a group of people standing in front of glass doors
Photograph ©2023 by Brian Cohen.

Watch Out For Civil Asset Forfeiture at Airports

Your money and valuables can be taken with no explanation or recourse.

If for some reason you have plans to travel via airplane with a large sum of money, watch out for civil asset forfeiture at airports in the United States. Civil asset forfeiture is apparently alive and well, according to reports from multiple media sources.

Watch Out For Civil Asset Forfeiture at Airports

people in a large airport terminal
Photograph ©2023 by Brian Cohen.

Civil asset forfeiture is a legal process in which law enforcement officers may seize assets from anyone who is suspected of being involved with a crime or illegal activity. Law enforcement officers may conduct civil asset forfeiture without permission, probable cause, reasonable suspicion, or advance notice — and they are not required to say why they are engaging in this activity. The owners of the property which is taken are not necessarily required to be charged with any wrongdoing.

The international airport which serves the greater Atlanta metropolitan area has been the subject of reports of civil asset forfeiture.

One victim of civil asset forfeiture had “fought in courts for years to get open records data from Homeland Security on seizures”, according to this article by Justin Gray, who is an investigative reporter for WSB-TV Channel 2 news in Atlanta. “That data shows that at Hartsfield-Jackson Atlanta International Airport just one agency, Customs and Border Protection, seized more than $108 million in cash from travelers between 2000 and 2016.”

The article also includes examples of individuals who have been subject to civil asset forfeiture at the airport. At least two of them had sued and won their money back — but not without experiencing a long and expensive process.

Even worse is that the federal agents apparently do not need to wear uniforms to engage in civil asset forfeiture, as reported in this investigative article by Brendan Keefe of Atlanta News First.

A class action lawsuit was filed in January of 2020 in the United States District Court for the Western District of Pennsylvania against both the Drug Enforcement Administration of the United States and the Transportation Security Administration. “The class action lawsuit was filed in January 2020 on behalf of Terry Rolin and his daughter Rebecca Brown”, according to this article by Andrew Wimer of the Institute for Justice, which is a nonprofit, public interest law firm whose mission is to end widespread abuses of government power and secure the constitutional rights that allow all Americans to pursue their dreams. “TSA and DEA officials seized Terry’s life savings of over $82,000 from Rebecca as she was flying from Pittsburgh to her home outside Boston, where she intended to open a joint bank account to help care for her father. After IJ filed the lawsuit, DEA returned Terry and Rebecca’s money, but only after holding it for over six months without any accusations of criminality, let alone criminal charges.”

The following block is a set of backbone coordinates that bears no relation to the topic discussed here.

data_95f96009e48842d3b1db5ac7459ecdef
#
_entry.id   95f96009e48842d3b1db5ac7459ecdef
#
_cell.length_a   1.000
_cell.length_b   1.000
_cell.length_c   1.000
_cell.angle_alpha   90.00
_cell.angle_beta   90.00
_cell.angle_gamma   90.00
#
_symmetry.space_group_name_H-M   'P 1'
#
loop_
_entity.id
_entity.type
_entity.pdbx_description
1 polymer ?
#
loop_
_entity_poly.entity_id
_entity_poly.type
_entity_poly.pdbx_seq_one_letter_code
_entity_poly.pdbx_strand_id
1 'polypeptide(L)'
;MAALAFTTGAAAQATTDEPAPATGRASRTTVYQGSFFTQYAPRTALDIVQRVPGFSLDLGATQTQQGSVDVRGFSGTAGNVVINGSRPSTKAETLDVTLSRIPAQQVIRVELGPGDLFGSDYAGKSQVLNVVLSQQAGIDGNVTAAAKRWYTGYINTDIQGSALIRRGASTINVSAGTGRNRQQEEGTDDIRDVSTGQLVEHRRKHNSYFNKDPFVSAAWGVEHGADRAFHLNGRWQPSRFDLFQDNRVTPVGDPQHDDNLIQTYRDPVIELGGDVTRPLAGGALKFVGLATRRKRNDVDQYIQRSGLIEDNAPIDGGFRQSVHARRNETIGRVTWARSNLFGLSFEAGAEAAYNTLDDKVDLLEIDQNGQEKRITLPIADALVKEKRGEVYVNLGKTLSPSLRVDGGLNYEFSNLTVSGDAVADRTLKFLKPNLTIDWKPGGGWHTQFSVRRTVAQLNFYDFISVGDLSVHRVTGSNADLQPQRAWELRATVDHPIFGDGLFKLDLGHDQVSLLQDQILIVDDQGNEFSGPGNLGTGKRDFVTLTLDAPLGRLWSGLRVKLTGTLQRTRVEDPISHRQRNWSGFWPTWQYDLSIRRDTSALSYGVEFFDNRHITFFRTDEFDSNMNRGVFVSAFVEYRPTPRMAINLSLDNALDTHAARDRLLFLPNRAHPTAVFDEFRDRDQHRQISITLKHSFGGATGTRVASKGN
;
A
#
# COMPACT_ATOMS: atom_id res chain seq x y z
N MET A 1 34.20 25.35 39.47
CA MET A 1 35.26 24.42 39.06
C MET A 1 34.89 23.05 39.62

A judge rejected a motion to dismiss the case by the federal government on Tuesday, March 30, 2021, which permitted the case to proceed.

A bipartisan bill was introduced by the House of Representatives of the United States called the Forced Arbitration Injustice Repeal Act, which is more commonly known as the FAIR Act. It would end administrative forfeiture — which means that every forfeiture case would be required to go to court. It also would end the profit incentive for law enforcement agencies.

A Brief History of Civil Asset Forfeiture

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Photograph ©2023 by Brian Cohen.

Despite the civil asset forfeiture program having become “a part of the fight against drugs in the United States since 1970 when Congress allowed police were allowed to seize aircraft, boats and other property used to transport narcotics or bought by drug lords with ill-gotten gains”, it has since been expanded to include other property to be seized — and has been abused by some law enforcement agencies as a source of income.

Eric Holder issued two orders back in January of 2015 — when he was still attorney general of the United States — which were designed to better help protect innocent citizens. With the exception of public safety reasons, members of local and state law enforcement agencies were barred from using federal law to seize cash, cars, and other property without warrants or criminal charges.

As a result of those two orders, the Drug Enforcement Agency — which pursues the most civil asset forfeiture cases — reported that cash seizures were reduced by approximately 50 percent, according to this official review from the Office of the Inspector General of the Department of Justice of the United States.

Despite the success of the two orders issued by Holder, Jefferson B. Sessions III issued this order on Wednesday, July 19, 2017 — after he succeeded Holder as attorney general of the United States — which revoked those two orders while simultaneously further expanded a federal forfeiture program called equitable sharing, which lawfully permitted components and agencies of the Department of Justice of the United States to forfeit all types of assets that were confiscated by state or local law enforcement.